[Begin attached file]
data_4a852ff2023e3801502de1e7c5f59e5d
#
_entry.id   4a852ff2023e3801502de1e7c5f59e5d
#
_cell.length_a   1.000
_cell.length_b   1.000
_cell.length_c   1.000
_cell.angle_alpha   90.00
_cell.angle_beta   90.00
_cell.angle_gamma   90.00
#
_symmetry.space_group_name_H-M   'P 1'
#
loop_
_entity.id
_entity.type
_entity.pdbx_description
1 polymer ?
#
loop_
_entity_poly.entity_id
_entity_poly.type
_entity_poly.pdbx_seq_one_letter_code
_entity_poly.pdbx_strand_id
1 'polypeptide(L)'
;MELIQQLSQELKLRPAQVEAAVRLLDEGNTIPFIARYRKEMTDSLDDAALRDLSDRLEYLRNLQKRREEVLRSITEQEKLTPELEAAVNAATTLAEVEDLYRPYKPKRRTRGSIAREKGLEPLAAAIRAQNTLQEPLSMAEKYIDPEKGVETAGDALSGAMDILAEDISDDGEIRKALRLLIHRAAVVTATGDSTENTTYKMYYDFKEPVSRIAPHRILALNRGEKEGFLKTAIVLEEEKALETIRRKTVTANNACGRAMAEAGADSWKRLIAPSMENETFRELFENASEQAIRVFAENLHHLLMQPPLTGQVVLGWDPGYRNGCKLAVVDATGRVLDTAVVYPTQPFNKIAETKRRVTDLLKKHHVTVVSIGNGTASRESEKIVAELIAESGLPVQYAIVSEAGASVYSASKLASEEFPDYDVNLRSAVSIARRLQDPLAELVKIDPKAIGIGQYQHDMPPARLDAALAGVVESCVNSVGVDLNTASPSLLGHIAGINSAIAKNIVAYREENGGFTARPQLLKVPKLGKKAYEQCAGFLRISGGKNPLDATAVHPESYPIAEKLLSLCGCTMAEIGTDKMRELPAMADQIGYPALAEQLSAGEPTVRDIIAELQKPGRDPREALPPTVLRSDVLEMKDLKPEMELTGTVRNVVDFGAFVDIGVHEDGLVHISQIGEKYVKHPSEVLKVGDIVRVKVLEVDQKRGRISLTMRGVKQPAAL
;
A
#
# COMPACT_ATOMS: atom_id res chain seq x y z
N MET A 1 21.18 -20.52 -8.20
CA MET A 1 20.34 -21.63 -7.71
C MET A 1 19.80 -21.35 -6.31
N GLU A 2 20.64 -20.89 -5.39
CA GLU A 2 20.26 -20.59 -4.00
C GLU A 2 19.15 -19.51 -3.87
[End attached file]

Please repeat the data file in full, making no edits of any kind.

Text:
data_4a852ff2023e3801502de1e7c5f59e5d
#
_entry.id   4a852ff2023e3801502de1e7c5f59e5d
#
_cell.length_a   1.000
_cell.length_b   1.000
_cell.length_c   1.000
_cell.angle_alpha   90.00
_cell.angle_beta   90.00
_cell.angle_gamma   90.00
#
_symmetry.space_group_name_H-M   'P 1'
#
loop_
_entity.id
_entity.type
_entity.pdbx_description
1 polymer ?
#
loop_
_entity_poly.entity_id
_entity_poly.type
_entity_poly.pdbx_seq_one_letter_code
_entity_poly.pdbx_strand_id
1 'polypeptide(L)'
;MELIQQLSQELKLRPAQVEAAVRLLDEGNTIPFIARYRKEMTDSLDDAALRDLSDRLEYLRNLQKRREEVLRSITEQEKLTPELEAAVNAATTLAEVEDLYRPYKPKRRTRGSIAREKGLEPLAAAIRAQNTLQEPLSMAEKYIDPEKGVETAGDALSGAMDILAEDISDDGEIRKALRLLIHRAAVVTATGDSTENTTYKMYYDFKEPVSRIAPHRILALNRGEKEGFLKTAIVLEEEKALETIRRKTVTANNACGRAMAEAGADSWKRLIAPSMENETFRELFENASEQAIRVFAENLHHLLMQPPLTGQVVLGWDPGYRNGCKLAVVDATGRVLDTAVVYPTQPFNKIAETKRRVTDLLKKHHVTVVSIGNGTASRESEKIVAELIAESGLPVQYAIVSEAGASVYSASKLASEEFPDYDVNLRSAVSIARRLQDPLAELVKIDPKAIGIGQYQHDMPPARLDAALAGVVESCVNSVGVDLNTASPSLLGHIAGINSAIAKNIVAYREENGGFTARPQLLKVPKLGKKAYEQCAGFLRISGGKNPLDATAVHPESYPIAEKLLSLCGCTMAEIGTDKMRELPAMADQIGYPALAEQLSAGEPTVRDIIAELQKPGRDPREALPPTVLRSDVLEMKDLKPEMELTGTVRNVVDFGAFVDIGVHEDGLVHISQIGEKYVKHPSEVLKVGDIVRVKVLEVDQKRGRISLTMRGVKQPAAL
;
A
#
# COMPACT_ATOMS: atom_id res chain seq x y z
N MET A 1 21.18 -20.52 -8.20
CA MET A 1 20.34 -21.63 -7.71
C MET A 1 19.80 -21.35 -6.31
N GLU A 2 20.64 -20.89 -5.39
CA GLU A 2 20.26 -20.59 -4.00
C GLU A 2 19.15 -19.51 -3.87